The Hunger Games: Catching Fire

“Remember who the real enemy is.”

Suzanne Collins


So…I wasn’t, originally, going to see the film of Catching Fire. Because I loved the book so very much, and because the trailer annoyed me. But then I got curious. And the University Gang was going anyway. And I didn’t have any work to do. All of which, it turns out, are extremely persuasive reasons for going to the cinema.

A Brief Synopsis, before the main review: Katniss and Peeta have survived one Hunger Games, but the dastardly President Snow has something else up his sleeve to quell the rising tide of discontent sparked by their apparent defiance of the Capitol with the berry trick…yes, it’s ANOTHER HUNGER GAMES! Because an oppressive regime that has been in place for 75 years has no other way of killing inconvenient people!

I’ve always thought that you know you’ve got a good film adaptation when you feel the same walking out of the cinema as you did when you close the book. And, on that metric, Catching Fire was certainly a success. All the bits that were so awesome in the book were equally awesome in the film: the mockingjay dress, the hand-holding victors (seriously, that was the best thing in the WHOLE FILM), the whistling (such a haunting tune), the oppression. In fact, the first half of the film was characterised by my brain shouting expletives at the Capitol (not aloud, obviously) because they were so utterly AWFUL and MEAN and other epithets less polite. The scriptwriters even found a place for my favourite line:

It must be a fragile system, if a handful of berries can bring it down.

The parts which I actively disliked, on the other hand, were the ones I was expecting not to like, the parts which deviated from the book. You see, the writers apparently saw fit to include many info-dumpy scenes in which President Snow and Plutarch Heavensbee, Gamemaker, discuss their evil machinations. There were several reasons I disliked this. Firstly, it doesn’t particularly fit well with Plutarch’s actual role as Good Guy (or at least Rebel Guy) later on in the story – how do we reconcile his advice to Snow to take over District 12 with his concern for Katniss’ safety? Second, it’s nowhere near as effective to hear Snow’s motivations from his own mouth; much more sinister, isn’t it, to have the silent, evil, powerful guy directing the show from the darkness, behind closed doors, without conveniently revealing every micro-point of his plan to the waiting audience? This way, he just looks like a really paranoid ruler on a power trip rather than the highly skilled politician we know he must be.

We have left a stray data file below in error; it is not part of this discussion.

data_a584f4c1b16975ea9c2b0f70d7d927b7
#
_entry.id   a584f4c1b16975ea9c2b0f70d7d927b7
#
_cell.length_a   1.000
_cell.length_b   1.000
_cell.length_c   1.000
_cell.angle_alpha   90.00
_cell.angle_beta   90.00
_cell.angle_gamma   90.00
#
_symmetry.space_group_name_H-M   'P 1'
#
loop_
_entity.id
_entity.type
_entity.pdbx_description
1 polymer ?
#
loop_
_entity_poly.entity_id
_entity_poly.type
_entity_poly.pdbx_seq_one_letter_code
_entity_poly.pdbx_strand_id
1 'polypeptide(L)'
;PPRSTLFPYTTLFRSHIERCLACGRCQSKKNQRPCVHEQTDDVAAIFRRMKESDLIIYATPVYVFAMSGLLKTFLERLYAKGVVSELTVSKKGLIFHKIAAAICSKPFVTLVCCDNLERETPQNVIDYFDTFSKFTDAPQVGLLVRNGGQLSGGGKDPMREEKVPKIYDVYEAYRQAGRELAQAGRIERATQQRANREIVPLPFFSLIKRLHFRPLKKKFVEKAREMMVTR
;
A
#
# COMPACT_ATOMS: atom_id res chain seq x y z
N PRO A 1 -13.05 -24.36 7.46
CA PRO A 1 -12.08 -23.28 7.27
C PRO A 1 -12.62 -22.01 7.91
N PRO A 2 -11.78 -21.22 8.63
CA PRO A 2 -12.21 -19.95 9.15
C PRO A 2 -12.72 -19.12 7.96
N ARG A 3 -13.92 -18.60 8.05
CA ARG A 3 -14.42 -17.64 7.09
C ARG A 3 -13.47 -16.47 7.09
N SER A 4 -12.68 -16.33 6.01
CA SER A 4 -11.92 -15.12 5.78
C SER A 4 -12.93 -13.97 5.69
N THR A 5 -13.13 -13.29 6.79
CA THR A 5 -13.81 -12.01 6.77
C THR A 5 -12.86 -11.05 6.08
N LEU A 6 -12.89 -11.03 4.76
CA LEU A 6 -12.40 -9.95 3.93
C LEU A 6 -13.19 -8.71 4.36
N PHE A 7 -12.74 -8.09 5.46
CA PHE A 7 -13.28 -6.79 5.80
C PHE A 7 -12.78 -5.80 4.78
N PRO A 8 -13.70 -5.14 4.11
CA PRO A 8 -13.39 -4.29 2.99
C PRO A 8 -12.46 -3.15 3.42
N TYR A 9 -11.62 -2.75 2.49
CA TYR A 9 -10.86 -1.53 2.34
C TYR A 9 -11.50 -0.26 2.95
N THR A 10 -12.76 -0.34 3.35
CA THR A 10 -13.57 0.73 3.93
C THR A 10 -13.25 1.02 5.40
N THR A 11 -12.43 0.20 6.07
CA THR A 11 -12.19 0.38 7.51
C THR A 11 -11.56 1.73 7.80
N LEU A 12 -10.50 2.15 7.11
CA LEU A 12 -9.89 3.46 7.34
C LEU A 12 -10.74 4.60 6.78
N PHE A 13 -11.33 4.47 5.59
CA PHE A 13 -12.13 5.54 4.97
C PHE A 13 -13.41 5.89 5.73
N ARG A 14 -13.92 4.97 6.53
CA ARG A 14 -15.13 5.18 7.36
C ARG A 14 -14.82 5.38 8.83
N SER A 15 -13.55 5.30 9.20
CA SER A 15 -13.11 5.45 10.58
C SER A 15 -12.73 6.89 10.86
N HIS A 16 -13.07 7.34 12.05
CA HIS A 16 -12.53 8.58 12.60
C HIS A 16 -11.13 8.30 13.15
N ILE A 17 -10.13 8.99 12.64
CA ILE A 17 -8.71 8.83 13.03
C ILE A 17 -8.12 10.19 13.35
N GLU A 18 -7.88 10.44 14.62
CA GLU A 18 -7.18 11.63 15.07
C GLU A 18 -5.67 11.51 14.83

And, while we’re on the subject of President Snow, the film also made me realise just how unlikely it is that actual President Snow would visit Katniss’ actual house in actual District 12. Think about it. That’s a loss of power right there. If you’re a dictator, surely the whole point is to have people come to you rather than you go to them? It would have been better for his political image – even if Katniss was the only one seeing it – had he sent a deputy, a menacing man in black, etc., to threaten her family…surely? Again, Snow looks like a paranoid and ultimately powerless guy clutching at straws to make sure his house of cards doesn’t all fall down.

Of course, that isn’t the film’s fault, in this case, because President Snow visits District 12 in the book, too. On the whole, the film is obviously doing its best to be remarkably faithful to the book, and, mostly, it succeeds, although that faithfulness occasionally leads to non sequiturs and dropped threads that seem undeveloped. But I can say that Catching Fire is a good film. Nearly as good as the book. Take note, Peter Jackson: this is how to adapt a YA novel well.

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